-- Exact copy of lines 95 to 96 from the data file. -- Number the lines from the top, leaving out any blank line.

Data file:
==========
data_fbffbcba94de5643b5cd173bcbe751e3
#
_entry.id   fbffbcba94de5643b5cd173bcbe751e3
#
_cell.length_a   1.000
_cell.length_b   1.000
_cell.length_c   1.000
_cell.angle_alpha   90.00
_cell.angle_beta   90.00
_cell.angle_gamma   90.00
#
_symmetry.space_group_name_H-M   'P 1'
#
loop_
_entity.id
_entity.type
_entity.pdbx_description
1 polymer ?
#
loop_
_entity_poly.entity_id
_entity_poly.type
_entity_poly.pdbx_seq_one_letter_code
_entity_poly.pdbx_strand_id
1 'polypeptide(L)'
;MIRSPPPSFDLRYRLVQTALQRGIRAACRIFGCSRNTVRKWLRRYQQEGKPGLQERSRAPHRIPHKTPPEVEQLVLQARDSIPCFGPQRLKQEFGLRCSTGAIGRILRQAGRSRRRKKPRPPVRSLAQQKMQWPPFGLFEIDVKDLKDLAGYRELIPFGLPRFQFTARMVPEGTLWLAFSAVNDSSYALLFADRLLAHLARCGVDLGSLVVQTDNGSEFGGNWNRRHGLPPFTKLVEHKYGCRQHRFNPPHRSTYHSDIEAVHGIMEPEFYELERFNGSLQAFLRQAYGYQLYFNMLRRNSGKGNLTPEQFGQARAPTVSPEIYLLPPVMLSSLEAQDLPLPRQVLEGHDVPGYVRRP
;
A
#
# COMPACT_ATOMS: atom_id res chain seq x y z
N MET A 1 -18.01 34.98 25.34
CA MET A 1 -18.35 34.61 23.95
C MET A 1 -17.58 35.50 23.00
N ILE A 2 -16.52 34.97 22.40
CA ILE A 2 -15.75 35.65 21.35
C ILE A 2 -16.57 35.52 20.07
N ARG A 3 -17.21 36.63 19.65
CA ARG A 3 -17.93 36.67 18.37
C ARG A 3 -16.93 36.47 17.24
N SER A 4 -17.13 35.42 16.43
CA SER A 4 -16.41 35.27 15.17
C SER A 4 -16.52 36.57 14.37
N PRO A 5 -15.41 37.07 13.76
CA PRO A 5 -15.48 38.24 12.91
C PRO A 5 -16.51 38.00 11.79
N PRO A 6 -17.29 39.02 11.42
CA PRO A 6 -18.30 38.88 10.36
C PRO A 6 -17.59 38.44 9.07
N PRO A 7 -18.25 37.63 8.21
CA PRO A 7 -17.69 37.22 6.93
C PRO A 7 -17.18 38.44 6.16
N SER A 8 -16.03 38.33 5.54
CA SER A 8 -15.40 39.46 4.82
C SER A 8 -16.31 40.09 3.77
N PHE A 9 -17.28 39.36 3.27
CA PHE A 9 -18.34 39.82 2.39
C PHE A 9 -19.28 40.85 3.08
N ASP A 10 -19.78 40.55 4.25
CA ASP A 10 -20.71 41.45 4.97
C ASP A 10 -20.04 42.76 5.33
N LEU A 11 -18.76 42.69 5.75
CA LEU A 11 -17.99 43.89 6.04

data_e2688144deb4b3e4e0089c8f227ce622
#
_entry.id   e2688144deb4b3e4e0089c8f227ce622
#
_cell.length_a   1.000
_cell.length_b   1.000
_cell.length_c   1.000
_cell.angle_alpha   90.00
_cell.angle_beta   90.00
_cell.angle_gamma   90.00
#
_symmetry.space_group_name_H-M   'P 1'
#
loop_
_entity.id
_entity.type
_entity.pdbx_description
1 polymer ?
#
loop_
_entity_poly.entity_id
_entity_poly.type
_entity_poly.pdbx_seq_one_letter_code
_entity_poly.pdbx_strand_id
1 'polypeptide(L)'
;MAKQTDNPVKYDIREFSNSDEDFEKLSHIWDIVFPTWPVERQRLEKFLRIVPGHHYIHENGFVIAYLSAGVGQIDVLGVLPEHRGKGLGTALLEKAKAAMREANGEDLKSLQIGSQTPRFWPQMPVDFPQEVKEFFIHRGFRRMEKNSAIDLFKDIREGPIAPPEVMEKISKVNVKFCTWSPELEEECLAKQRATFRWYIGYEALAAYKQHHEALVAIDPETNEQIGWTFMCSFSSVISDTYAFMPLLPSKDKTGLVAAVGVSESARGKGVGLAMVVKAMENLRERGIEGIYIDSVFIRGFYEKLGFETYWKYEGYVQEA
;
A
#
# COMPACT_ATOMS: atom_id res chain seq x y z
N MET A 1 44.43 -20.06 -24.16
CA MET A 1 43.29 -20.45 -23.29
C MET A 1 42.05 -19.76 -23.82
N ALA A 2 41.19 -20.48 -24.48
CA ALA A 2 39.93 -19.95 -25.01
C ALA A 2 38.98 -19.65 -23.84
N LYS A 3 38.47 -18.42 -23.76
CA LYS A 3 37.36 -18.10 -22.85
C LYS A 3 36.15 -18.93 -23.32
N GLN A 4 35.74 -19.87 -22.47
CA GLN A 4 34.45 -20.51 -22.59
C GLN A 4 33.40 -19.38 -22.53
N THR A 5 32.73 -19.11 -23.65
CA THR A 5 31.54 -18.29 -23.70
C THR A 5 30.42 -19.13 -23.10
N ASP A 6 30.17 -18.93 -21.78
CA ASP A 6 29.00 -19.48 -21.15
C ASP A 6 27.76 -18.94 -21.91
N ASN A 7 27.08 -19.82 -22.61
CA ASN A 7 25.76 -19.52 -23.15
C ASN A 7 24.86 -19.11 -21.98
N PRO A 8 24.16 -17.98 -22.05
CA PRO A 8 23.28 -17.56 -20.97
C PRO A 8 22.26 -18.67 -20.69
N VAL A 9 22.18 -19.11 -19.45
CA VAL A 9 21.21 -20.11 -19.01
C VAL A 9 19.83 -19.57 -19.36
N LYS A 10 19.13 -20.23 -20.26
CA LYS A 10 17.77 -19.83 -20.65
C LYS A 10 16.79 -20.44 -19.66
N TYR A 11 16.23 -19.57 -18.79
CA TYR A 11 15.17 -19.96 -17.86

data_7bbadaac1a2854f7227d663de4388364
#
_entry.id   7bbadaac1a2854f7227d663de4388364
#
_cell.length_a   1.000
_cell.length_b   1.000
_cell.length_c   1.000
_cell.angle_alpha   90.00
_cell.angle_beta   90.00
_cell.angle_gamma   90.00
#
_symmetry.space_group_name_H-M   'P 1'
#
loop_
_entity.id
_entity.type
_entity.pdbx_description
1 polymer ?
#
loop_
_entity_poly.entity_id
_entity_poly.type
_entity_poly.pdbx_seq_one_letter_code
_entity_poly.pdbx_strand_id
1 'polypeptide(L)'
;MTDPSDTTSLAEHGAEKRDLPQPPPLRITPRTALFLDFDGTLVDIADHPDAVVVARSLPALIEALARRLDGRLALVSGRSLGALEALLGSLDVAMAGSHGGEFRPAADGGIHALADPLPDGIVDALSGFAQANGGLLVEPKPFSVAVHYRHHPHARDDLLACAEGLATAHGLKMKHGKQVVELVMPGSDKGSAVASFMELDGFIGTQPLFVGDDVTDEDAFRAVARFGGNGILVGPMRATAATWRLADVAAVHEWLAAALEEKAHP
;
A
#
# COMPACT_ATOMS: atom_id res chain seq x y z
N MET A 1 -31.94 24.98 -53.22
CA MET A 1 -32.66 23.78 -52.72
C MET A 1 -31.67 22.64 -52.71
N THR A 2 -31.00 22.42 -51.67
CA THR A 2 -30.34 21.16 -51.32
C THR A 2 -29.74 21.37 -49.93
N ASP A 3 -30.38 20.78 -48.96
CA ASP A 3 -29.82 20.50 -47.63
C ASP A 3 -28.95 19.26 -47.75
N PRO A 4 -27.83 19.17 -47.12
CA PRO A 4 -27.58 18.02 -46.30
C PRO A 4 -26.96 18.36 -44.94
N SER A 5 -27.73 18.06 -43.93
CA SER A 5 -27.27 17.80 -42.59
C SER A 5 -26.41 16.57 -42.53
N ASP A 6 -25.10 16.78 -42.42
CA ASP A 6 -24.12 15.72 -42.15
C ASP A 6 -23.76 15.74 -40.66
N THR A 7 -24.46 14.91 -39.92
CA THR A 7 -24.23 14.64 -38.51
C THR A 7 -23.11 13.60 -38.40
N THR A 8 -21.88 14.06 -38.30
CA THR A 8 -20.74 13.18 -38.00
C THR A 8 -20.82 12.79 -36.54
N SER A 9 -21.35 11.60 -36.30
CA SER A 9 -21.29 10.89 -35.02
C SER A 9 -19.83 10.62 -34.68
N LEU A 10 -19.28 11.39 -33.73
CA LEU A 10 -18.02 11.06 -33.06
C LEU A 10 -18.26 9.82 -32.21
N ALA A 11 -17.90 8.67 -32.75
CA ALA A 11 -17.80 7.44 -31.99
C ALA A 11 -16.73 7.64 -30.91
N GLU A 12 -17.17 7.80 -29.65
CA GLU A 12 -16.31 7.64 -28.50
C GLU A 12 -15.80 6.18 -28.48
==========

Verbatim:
C MET A 1 42.05 -19.76 -23.82
N ALA A 2 41.19 -20.48 -24.48